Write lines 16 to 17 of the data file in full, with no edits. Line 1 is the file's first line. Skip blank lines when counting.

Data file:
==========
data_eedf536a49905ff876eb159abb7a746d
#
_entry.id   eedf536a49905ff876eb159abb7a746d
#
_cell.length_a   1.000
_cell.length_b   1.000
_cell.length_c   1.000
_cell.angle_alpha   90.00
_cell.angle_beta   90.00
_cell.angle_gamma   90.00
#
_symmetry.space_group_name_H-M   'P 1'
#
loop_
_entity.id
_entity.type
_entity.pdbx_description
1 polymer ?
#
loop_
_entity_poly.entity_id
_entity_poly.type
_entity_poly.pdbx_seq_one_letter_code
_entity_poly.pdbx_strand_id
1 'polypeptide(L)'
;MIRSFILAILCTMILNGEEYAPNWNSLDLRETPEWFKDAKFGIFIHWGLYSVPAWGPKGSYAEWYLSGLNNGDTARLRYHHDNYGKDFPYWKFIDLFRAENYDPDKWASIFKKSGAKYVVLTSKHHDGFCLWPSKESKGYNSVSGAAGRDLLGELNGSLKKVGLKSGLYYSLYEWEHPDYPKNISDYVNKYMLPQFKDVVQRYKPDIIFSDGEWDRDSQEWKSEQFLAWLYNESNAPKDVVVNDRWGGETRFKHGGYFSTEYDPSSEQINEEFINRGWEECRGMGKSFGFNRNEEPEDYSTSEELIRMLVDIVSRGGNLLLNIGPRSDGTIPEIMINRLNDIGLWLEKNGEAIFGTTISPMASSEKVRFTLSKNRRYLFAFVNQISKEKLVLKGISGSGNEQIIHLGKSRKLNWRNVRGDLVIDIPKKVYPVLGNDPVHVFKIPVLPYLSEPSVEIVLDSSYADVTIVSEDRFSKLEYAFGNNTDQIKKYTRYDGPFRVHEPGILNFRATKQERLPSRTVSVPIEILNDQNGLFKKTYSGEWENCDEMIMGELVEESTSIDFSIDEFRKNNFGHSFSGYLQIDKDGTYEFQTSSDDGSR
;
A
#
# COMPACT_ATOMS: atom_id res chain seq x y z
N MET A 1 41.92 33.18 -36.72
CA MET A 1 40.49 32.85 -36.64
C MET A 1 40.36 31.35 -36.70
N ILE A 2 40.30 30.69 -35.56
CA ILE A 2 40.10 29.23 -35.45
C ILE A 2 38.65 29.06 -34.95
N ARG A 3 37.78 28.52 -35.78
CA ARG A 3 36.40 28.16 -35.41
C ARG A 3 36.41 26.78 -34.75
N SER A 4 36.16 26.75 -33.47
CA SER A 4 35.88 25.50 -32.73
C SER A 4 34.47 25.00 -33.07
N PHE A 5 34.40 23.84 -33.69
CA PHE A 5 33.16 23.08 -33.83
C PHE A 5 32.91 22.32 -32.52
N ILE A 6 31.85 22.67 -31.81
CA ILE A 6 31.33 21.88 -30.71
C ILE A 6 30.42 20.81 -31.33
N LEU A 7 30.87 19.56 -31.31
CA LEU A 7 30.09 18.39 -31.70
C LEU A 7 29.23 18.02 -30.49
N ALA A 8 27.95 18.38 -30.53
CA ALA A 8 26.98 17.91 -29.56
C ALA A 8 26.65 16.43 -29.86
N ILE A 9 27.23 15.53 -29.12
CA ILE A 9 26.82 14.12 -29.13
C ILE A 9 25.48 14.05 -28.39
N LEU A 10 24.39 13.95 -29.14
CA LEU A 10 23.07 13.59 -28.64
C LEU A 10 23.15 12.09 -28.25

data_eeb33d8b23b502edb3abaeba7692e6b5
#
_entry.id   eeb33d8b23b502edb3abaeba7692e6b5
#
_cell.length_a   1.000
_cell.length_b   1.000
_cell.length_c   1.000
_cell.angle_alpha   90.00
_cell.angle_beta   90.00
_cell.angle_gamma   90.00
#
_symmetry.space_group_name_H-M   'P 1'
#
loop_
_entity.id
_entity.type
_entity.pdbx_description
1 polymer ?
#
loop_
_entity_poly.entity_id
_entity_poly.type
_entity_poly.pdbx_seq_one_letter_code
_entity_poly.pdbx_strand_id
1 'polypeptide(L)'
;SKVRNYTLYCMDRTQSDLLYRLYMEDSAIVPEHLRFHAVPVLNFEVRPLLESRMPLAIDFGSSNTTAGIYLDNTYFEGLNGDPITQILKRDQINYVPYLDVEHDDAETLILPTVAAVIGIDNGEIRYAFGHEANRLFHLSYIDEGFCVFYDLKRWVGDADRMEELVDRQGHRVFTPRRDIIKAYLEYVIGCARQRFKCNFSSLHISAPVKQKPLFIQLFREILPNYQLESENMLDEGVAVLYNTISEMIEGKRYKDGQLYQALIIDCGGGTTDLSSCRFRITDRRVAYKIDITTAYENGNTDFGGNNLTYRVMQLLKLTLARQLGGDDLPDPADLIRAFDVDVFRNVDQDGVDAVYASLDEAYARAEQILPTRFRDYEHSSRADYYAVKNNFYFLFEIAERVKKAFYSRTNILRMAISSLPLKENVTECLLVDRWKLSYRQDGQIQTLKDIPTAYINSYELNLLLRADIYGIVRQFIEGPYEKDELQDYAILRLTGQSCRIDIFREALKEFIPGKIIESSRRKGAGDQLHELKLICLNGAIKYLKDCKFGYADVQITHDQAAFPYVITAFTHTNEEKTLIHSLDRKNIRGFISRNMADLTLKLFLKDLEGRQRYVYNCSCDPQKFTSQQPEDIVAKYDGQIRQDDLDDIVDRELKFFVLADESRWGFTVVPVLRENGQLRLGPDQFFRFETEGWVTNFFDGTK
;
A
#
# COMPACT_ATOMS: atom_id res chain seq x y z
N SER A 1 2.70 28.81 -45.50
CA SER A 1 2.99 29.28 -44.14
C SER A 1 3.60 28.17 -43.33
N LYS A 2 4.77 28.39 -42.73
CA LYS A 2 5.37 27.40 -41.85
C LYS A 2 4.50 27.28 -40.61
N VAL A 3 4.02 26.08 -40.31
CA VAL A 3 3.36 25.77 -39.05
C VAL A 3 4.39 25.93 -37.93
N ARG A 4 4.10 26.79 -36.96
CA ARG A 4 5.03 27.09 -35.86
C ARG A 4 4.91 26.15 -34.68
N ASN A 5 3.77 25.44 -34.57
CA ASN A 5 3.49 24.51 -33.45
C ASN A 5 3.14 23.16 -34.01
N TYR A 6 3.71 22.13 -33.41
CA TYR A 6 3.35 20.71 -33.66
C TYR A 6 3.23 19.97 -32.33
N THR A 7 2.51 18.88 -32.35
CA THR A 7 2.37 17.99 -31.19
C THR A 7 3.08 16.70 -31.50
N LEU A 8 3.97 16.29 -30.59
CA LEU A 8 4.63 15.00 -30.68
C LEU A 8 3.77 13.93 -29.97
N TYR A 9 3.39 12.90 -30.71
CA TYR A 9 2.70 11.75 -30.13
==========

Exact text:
_entity.type
_entity.pdbx_description